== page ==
4. Google search for your keywords
Hopefully you know the main keywords relevant to your product, service or industry. Try doing a simple google search for them, and see what comes up!
Check out the “News” results to see current articles related to your topic or area.
These could be shared in their own right, helping demonstrate your awareness of your industry, or used as inspiration for your own content.
To keep on top of relevant news for your own business, competitors, or keywords, you can set up a Google Alert.
5. Find questions related to your keywords
If you know what your audience want to know, content creation becomes a whole lot easier – and more useful!
You can use a tool like Answer the Public to find out what questions people are searching for that relate to your area of expertise.
It’s a great way to get inspiration AND answer a specific need.
6. Visit industry relevant websites, review their blog/content
I always recommend having a list of go to websites in your industry or niche. They can be a great source of content to share as is, or inspire your own.
Use an RSS reader to keep track of, create a bookmarks folder of useful links, or subscribe to their enewsletters to get a digest of their updates sent to you for review.
7. Go back to your strategy
Admittedly I could have led with this suggestion, as I am a big fan of having a solid digital marketing strategy…
If you are at a loss for content, go back to your strategy, and review the foundational areas:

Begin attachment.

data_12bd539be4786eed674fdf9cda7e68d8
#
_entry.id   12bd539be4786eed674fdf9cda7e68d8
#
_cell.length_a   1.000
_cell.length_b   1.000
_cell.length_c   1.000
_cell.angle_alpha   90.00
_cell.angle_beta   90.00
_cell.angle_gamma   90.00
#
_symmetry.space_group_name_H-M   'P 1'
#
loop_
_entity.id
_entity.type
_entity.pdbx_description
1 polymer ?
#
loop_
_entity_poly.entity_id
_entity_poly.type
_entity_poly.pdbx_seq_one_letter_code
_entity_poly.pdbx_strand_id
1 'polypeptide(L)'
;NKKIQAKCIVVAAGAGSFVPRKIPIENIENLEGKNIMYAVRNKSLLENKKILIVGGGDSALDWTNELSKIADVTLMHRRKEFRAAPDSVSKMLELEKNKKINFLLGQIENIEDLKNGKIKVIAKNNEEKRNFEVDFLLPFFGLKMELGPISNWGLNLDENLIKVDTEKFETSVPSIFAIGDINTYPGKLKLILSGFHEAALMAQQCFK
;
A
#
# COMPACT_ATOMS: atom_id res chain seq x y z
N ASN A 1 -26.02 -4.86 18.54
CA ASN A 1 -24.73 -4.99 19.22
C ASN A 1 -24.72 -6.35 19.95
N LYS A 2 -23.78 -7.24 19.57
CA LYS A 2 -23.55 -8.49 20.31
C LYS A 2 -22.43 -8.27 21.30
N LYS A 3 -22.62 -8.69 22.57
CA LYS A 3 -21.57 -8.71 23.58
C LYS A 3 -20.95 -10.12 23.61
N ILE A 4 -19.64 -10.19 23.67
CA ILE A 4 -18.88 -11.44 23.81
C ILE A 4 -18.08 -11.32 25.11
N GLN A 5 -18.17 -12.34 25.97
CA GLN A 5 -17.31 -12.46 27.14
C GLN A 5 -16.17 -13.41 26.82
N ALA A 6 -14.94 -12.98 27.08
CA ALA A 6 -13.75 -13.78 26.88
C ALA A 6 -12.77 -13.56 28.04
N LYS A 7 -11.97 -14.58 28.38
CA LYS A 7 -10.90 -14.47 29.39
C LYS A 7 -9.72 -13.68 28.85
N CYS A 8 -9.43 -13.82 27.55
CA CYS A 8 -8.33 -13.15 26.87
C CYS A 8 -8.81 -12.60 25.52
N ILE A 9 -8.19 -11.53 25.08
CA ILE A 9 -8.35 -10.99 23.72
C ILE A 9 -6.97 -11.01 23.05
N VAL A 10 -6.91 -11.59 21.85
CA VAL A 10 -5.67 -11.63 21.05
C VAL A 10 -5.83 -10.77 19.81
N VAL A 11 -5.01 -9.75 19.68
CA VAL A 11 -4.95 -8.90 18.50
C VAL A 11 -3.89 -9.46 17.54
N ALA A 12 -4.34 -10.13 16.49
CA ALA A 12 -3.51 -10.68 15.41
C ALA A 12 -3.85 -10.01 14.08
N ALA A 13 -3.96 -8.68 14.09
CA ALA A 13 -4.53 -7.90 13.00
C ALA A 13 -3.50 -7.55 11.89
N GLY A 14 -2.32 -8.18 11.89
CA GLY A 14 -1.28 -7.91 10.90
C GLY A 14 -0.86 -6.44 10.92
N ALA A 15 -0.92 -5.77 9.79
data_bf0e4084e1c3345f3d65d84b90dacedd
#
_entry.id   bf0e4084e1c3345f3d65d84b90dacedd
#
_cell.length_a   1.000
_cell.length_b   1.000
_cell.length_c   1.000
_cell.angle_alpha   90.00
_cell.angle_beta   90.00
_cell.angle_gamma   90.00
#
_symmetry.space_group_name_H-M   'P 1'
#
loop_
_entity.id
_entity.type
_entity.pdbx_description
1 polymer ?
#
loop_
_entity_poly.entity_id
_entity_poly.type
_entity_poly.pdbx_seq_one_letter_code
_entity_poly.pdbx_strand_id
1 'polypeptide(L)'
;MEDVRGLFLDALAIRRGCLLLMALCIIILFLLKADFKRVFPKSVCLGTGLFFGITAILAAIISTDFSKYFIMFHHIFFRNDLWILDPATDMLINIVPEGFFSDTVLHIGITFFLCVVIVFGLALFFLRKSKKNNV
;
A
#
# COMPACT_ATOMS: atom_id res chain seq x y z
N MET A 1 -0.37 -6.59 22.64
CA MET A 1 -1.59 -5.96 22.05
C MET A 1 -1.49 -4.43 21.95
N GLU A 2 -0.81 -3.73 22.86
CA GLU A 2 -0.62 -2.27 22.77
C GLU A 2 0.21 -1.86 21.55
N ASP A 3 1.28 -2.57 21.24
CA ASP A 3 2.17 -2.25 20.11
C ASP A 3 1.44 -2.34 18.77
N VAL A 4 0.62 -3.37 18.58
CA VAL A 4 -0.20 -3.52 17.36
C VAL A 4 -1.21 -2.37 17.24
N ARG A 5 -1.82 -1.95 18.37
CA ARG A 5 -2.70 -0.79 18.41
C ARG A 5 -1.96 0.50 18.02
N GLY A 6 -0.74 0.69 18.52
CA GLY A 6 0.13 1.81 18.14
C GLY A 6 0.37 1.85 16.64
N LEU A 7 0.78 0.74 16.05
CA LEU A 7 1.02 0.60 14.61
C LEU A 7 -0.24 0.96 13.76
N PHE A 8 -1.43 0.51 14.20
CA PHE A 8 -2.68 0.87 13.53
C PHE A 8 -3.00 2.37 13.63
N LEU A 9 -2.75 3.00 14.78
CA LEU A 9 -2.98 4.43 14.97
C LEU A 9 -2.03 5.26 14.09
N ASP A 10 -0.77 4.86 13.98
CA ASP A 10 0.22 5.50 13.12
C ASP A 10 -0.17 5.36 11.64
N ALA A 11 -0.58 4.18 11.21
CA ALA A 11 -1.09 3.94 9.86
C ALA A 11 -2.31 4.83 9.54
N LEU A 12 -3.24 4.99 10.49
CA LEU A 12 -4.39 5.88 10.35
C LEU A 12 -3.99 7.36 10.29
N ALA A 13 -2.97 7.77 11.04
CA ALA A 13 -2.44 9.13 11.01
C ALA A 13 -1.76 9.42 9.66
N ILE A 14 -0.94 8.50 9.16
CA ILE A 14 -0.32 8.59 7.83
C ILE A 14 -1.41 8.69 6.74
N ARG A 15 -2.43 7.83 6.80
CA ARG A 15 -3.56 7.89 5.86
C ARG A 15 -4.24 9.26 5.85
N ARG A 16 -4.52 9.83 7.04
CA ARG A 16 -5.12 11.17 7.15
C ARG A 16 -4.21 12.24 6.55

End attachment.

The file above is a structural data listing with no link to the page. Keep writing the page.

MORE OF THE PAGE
What are your goals/aims/objectives?
Who is your target audience? What is important to them?
What does your brand stand for?
Focusing on these aspects with your content specs on will usually garner some inspiration.
8. Browse stock image websites
Does anyone else do this!?
I started using this technique a couple of years ago, and it has really come in useful!
Sometimes I search for images related to my topic keywords or visual themes (laptop with coffee anyone?), or I’ll check out the “new” or “trending” images to see what’s out there.
This technique also works really well if you have a visual style or colour theme across your content.
My recommended free stock image sites are:
9. Ask your audience!
Our content should always be audience focused, so why not ask your community what they are interested in!?
As a bonus, the asking can be one post, and the responses should give you inspiration for further posts!
This can be done as a simple question from your social accounts, or make use of the polls option for Facebook and Twitter, or questions option in Instagram stories.
10. Answer frequently asked questions
You might notice a theme here, that there are lots of ways to create content that simply helps answer a question.
Answering questions is a GREAT way of educating your audience, developing awareness, and demonstrating expertise.
If you have a frequently asked questions or FAQ page on your website, share each question and answer one-by-one on your social channels.
Also go back through your recent emails, direct messages etc, and look for questions you are asked by your community.
I realised recently that I was answering a lot of direct questions one-on-one, but I could be sharing those questions and answers to a wider audience, helping even more people.